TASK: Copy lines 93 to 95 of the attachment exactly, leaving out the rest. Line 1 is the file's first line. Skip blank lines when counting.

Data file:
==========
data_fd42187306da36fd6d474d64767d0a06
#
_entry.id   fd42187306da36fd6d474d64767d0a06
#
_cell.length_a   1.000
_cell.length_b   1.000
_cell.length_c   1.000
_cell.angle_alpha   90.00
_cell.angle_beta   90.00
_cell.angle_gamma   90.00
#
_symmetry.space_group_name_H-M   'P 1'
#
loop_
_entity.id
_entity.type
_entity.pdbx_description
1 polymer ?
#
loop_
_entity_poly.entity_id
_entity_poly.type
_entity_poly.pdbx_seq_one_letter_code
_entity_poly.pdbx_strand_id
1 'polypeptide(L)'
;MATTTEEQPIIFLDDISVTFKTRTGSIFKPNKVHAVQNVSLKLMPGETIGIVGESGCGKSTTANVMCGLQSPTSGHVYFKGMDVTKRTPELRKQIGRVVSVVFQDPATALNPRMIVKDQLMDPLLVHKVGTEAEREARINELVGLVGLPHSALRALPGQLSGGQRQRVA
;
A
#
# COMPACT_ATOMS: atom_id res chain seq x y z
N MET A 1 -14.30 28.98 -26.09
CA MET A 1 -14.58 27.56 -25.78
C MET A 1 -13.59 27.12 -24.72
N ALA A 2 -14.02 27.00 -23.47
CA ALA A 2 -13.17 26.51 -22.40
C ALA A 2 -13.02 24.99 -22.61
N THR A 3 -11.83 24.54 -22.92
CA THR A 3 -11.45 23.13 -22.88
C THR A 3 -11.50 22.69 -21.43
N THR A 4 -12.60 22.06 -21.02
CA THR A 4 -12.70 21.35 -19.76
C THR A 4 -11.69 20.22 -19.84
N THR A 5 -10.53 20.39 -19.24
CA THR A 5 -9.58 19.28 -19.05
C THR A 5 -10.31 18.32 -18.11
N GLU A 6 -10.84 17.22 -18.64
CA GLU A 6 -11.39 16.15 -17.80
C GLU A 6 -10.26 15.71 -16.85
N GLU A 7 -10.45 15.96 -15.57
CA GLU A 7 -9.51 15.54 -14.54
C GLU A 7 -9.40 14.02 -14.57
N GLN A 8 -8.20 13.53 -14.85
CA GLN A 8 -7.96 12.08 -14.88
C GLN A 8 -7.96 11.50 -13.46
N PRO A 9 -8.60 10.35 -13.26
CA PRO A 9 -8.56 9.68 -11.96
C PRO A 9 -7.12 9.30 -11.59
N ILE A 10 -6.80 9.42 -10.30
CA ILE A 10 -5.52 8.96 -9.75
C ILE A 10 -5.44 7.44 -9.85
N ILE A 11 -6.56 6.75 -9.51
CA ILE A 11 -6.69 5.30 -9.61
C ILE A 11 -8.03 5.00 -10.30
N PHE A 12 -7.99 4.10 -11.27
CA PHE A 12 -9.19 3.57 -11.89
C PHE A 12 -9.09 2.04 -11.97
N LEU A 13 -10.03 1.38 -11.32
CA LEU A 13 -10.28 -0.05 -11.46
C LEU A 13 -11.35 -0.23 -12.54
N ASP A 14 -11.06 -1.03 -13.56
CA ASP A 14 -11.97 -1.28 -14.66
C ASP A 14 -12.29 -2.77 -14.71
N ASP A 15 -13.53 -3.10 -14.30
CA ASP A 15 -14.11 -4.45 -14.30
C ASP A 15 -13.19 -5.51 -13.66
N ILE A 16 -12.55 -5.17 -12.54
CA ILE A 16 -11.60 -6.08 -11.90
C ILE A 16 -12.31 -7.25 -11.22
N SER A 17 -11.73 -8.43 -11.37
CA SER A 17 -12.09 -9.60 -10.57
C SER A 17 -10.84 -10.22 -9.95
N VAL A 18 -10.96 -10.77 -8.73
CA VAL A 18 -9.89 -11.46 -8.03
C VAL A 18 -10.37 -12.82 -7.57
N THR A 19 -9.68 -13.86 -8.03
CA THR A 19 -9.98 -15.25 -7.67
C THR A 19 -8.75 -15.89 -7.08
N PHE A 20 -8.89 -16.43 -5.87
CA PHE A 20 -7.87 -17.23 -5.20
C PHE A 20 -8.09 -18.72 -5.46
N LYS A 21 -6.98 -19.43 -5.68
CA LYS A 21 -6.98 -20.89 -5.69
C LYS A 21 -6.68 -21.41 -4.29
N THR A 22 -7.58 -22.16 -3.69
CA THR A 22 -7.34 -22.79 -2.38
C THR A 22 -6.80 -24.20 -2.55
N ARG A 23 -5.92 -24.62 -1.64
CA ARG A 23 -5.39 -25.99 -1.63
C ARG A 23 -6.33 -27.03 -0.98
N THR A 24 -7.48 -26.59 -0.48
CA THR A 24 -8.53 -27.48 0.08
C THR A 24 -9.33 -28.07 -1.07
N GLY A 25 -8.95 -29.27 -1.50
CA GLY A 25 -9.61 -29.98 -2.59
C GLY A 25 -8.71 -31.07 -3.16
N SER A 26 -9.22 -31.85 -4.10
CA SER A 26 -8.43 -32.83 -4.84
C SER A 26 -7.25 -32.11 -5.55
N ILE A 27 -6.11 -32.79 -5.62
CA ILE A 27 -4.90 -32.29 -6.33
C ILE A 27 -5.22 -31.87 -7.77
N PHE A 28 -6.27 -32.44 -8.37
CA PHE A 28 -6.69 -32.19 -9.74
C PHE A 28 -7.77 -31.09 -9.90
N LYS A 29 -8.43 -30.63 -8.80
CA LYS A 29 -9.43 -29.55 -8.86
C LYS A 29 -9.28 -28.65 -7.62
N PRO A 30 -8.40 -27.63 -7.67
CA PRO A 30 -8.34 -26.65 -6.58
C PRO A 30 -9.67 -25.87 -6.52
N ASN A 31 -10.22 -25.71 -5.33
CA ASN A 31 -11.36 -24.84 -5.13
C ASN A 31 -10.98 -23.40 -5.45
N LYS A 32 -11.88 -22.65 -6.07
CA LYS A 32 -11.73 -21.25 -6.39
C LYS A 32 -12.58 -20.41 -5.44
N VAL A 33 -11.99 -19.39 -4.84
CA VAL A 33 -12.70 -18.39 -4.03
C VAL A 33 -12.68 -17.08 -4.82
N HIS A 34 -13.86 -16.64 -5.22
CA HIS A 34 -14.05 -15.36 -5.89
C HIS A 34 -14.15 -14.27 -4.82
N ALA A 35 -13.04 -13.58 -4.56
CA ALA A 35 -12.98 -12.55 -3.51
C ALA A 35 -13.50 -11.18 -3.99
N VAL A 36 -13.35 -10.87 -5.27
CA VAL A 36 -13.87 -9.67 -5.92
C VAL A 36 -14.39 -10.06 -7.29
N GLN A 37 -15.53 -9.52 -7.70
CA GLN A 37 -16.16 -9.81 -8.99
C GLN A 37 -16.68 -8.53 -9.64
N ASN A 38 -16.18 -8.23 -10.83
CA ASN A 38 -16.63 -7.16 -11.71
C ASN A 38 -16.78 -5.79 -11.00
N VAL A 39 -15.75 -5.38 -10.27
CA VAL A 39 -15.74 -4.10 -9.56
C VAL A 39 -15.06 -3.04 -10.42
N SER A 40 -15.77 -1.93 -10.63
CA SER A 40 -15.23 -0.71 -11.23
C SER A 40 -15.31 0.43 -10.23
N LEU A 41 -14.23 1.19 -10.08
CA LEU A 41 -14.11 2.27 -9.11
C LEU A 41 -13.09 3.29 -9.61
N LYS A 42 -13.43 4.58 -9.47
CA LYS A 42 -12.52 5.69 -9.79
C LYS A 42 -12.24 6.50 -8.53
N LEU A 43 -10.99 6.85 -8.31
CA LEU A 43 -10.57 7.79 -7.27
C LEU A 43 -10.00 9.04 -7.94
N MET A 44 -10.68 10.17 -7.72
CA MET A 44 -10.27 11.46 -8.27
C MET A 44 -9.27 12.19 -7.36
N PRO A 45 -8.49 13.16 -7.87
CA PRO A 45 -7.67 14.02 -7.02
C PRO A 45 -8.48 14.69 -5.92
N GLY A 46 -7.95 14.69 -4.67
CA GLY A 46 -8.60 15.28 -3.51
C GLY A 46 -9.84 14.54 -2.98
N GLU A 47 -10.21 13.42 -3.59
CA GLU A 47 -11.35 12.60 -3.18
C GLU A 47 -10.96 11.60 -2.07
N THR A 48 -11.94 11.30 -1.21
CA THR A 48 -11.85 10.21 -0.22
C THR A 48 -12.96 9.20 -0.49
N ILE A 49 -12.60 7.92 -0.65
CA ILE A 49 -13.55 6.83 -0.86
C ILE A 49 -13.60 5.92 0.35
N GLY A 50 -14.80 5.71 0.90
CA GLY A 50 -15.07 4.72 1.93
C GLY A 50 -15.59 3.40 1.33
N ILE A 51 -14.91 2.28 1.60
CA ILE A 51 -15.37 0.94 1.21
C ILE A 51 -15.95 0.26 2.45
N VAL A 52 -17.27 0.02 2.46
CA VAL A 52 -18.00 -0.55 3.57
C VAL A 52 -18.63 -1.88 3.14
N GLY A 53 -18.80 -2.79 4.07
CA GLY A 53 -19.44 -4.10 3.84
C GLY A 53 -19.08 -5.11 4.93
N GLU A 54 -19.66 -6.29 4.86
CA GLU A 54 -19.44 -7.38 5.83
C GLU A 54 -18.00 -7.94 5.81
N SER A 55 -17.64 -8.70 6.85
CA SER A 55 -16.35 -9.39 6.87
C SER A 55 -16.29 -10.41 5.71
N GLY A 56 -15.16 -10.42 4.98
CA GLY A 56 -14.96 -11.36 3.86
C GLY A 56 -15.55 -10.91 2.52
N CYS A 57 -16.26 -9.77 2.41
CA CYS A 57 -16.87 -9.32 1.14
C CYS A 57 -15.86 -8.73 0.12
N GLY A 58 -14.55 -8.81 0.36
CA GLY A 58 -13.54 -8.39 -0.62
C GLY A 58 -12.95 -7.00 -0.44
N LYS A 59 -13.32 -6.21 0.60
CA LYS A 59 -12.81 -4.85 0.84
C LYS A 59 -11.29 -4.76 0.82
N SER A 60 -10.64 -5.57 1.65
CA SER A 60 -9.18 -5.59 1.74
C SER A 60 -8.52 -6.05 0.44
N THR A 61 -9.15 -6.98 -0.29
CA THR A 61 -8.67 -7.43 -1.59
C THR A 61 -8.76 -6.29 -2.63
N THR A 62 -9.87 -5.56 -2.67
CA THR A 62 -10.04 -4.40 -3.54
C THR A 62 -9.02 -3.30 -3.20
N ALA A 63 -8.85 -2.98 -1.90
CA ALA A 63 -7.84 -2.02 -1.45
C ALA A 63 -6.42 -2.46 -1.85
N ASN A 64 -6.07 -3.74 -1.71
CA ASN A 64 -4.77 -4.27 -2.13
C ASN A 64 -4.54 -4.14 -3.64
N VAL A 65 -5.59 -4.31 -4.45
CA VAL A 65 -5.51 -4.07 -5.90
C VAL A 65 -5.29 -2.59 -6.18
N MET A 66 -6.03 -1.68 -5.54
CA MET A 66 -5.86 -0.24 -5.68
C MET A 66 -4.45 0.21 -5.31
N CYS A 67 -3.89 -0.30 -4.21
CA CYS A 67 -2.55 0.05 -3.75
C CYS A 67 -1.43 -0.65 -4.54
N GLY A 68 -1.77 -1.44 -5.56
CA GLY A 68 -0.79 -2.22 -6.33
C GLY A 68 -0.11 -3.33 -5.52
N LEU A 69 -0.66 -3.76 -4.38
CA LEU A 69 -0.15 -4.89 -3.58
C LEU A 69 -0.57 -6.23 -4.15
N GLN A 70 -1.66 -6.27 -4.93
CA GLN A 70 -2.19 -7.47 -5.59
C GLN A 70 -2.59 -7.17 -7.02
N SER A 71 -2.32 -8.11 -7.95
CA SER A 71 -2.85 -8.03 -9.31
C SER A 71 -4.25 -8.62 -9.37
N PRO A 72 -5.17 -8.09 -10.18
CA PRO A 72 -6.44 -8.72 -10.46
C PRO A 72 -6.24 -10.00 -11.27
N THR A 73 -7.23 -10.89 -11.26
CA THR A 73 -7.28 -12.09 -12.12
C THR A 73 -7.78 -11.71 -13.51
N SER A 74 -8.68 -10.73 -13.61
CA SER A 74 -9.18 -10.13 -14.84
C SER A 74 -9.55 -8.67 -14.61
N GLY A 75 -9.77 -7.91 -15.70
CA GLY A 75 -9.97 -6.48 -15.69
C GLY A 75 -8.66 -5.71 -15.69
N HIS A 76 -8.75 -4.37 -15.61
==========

C LYS A 21 -6.68 -21.41 -4.29
N THR A 22 -7.58 -22.16 -3.69
CA THR A 22 -7.34 -22.79 -2.38